CHICAGO (CBS) --Two African American women, Lori Lightfoot and Toni Preckwinkle, emerged from a crowded field in the election for Chicago Mayor and are now poised to face each other in a historic runoff to determine the successor to Rahm Emanuel.
The odd man out was Bill Daley, the top spender with the biggest name in Chicago politics.
Lightfoot and Preckwinkle emerged from a record total of 14 candidates who were on the ballot. Emanuel decided not to seek a third term. They will face off on April 2, in a runoff election, because no candidate reached a majority this time.
Lightfoot, declaring she will be in the runoff, thanked her supporters for having the "courage to stand with our campaign against the machine. "
"It is true, that not every day that a little black girl from a low income family in a segregated steel town makes the runoff to be the next mayor of the City of Chicago," Lightfoot said.
"This my friends is what change looks like."
Preckwinkle, who finished about 7,000 votes behind Lightfoot, spoke to reporters shortly after 10 p.m.
"Our fight is far from over and there is a lot more work to do," she said. "We have taken clear stands and made real plans to make sure our city finally works for all of us."
She said she was running for her grandchilden, so that they have real educational opportunities and "are safe and happy."
"This is our moment."
Daley, who was running in third place, conceded the race at 9:38 p.m.
"I congratulate Lori Lightfoot and Toni Preckwinkle for their victories."
The results now set off a scramble to gain support from the other 12 candidates in the field. And, CBS 2 Chicago Political Reporter Derrick Blakley says the race matches an insider, Preckwinkle, against an outsider, Lightfoot.
The questions, according to Blakley, are: which candidate will get the backing of big donors? Who will progressives back? And will the African American community get behind one candidate?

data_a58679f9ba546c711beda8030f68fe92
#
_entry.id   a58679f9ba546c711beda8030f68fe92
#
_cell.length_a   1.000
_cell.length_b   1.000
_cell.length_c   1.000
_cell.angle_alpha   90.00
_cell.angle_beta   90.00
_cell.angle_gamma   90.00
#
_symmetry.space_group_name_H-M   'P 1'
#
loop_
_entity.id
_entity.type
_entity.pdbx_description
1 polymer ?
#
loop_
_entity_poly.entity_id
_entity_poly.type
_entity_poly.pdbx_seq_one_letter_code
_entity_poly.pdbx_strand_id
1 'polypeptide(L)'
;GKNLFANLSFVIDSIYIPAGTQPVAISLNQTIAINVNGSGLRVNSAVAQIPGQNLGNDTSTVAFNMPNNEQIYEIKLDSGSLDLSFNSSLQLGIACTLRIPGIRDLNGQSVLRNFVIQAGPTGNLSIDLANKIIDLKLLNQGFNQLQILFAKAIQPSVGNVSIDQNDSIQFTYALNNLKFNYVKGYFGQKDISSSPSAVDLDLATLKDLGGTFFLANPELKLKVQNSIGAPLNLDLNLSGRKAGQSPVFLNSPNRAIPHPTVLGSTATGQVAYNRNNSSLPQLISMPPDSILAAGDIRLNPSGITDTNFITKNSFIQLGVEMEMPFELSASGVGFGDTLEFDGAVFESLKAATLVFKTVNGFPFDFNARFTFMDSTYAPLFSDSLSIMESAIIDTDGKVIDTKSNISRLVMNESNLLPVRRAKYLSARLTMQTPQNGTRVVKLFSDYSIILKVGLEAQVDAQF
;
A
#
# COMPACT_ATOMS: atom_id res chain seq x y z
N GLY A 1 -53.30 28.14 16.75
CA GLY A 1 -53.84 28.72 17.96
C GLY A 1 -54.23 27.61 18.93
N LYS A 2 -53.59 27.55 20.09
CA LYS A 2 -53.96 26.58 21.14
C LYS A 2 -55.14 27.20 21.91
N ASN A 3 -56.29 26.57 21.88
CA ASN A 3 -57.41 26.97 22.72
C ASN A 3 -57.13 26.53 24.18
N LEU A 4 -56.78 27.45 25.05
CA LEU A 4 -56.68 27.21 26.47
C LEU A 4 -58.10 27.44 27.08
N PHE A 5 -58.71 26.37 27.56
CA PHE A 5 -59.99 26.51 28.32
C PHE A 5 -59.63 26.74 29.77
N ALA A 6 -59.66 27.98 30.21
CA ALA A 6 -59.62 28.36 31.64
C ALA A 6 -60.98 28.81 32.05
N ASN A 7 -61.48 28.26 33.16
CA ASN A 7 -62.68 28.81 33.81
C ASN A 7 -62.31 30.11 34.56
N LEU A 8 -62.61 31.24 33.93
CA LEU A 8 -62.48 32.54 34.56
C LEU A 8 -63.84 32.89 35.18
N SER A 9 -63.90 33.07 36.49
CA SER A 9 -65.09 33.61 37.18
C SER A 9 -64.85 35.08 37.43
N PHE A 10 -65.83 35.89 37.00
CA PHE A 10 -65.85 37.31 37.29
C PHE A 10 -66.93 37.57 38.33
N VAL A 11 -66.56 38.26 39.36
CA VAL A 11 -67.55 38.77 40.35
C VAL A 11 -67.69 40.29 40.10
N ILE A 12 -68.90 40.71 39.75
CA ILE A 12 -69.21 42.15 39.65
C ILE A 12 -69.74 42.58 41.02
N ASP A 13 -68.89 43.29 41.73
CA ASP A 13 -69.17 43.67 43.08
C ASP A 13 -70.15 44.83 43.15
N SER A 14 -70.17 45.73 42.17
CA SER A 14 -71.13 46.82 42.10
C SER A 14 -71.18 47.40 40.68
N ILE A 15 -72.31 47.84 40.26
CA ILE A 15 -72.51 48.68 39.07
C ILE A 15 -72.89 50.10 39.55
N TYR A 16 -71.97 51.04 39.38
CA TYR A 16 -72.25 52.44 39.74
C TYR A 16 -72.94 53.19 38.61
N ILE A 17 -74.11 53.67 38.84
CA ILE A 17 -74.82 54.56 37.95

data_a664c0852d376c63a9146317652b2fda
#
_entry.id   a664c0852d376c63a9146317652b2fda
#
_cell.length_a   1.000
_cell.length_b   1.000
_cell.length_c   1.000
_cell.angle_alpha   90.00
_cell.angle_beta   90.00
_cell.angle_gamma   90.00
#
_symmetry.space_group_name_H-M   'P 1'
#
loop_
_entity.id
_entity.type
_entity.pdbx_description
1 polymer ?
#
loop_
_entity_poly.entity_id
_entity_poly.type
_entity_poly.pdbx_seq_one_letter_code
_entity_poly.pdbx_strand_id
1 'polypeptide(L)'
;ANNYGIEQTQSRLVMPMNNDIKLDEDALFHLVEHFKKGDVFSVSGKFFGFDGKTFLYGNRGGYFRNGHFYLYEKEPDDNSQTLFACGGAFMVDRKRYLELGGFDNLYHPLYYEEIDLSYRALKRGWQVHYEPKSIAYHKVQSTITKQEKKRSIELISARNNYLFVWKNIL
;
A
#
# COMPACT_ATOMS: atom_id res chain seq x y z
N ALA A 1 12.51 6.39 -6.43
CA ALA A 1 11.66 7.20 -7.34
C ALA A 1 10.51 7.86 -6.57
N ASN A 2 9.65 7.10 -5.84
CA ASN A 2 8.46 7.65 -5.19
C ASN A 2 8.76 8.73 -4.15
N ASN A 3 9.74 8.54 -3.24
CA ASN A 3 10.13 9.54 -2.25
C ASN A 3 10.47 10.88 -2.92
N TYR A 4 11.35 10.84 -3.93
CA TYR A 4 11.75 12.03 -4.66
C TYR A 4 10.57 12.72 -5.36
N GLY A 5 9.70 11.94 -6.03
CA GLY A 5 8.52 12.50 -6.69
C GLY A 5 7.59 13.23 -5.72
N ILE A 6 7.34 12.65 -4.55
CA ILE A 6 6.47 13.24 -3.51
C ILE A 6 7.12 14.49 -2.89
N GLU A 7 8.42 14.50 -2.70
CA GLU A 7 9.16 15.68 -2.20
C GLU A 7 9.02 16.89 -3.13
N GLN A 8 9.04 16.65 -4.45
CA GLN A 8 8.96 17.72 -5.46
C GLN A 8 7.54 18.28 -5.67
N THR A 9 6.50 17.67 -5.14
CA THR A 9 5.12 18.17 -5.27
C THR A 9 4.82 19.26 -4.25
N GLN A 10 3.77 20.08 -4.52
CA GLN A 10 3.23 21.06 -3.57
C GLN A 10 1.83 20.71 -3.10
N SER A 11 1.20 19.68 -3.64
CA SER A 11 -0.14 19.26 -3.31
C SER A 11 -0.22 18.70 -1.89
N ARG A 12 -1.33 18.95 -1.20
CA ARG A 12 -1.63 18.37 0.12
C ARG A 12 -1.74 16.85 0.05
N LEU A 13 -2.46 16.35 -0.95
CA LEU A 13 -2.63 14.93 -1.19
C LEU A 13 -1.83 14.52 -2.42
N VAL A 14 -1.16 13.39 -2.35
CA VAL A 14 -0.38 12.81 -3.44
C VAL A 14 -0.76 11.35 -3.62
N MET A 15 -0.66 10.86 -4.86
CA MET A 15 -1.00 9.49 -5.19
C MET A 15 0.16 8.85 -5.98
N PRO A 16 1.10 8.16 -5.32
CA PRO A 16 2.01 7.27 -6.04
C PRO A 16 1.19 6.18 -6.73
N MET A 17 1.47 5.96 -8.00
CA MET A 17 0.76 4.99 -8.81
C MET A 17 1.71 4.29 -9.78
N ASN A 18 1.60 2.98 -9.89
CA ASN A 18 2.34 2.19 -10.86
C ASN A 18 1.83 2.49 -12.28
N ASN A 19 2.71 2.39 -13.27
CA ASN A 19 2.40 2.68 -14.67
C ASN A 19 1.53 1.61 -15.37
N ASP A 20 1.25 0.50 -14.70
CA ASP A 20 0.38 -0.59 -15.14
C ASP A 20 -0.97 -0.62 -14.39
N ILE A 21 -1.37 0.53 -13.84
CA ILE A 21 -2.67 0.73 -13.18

Preckwinkle, the Cook County board president, enjoys strong union support. Lightfoot, who has made a career as a reformer, chaired the task force that proposed reforms at the Chicago Police Department.
According to preliminary numbers, Chicago on pace for a record-low turnout of about 30 percent, the worst municipal election turnout since 2007, when the city set a record low of 33 percent turnout.
However, in 2007, Mayor Richard M. Daley was running for his sixth term in office, and facing two challengers who managed less than 30 percent of the vote combined.
This year, there was no incumbent on the ballot for only the fourth time in the last century in Chicago
The candidates raised millions in just the final weeks alone, with the understanding the few votes could separate the front-runners from the also-rans.
Bill Daley collected close to $3 million just within the last two weeks, with $2 million of that donated by Illinois' richest man, billionaire Ken Griffin.
Daley was followed by Gery Chico at $387,000. Toni Preckwinkle with $362,000. Susana Mendoza $222,000 and Lori Lightfoot with $190,000.
Daley and Preckwinkle had been perceived as the two front-runners.
On Monday, Preckwinkle worked the phones for votes. And Daley stopped by popular black-owned, Lincoln Park restaurant. But la new independent poll showed Lightfoot's campaign moving up.
The surprising survey, taken over the weekend, showed Preckwinkle, Daley and Lightfoot tied at 14 percent.
"I think our message of change and independence and someone who's not tied to the broken political machine is resonating with people all over the city," Lightfoot said.
And close behind, in a second tier, Mendoza at 10 percent, with Gery Chico and Willie Wilson each at nine percent. Chico greeted voters Monday near the Central Loop early voting center.
Daley was perhaps damaged by critical TV ads funded by the construction equipment operators union. In response, Daley spent heavily to answer those ads.
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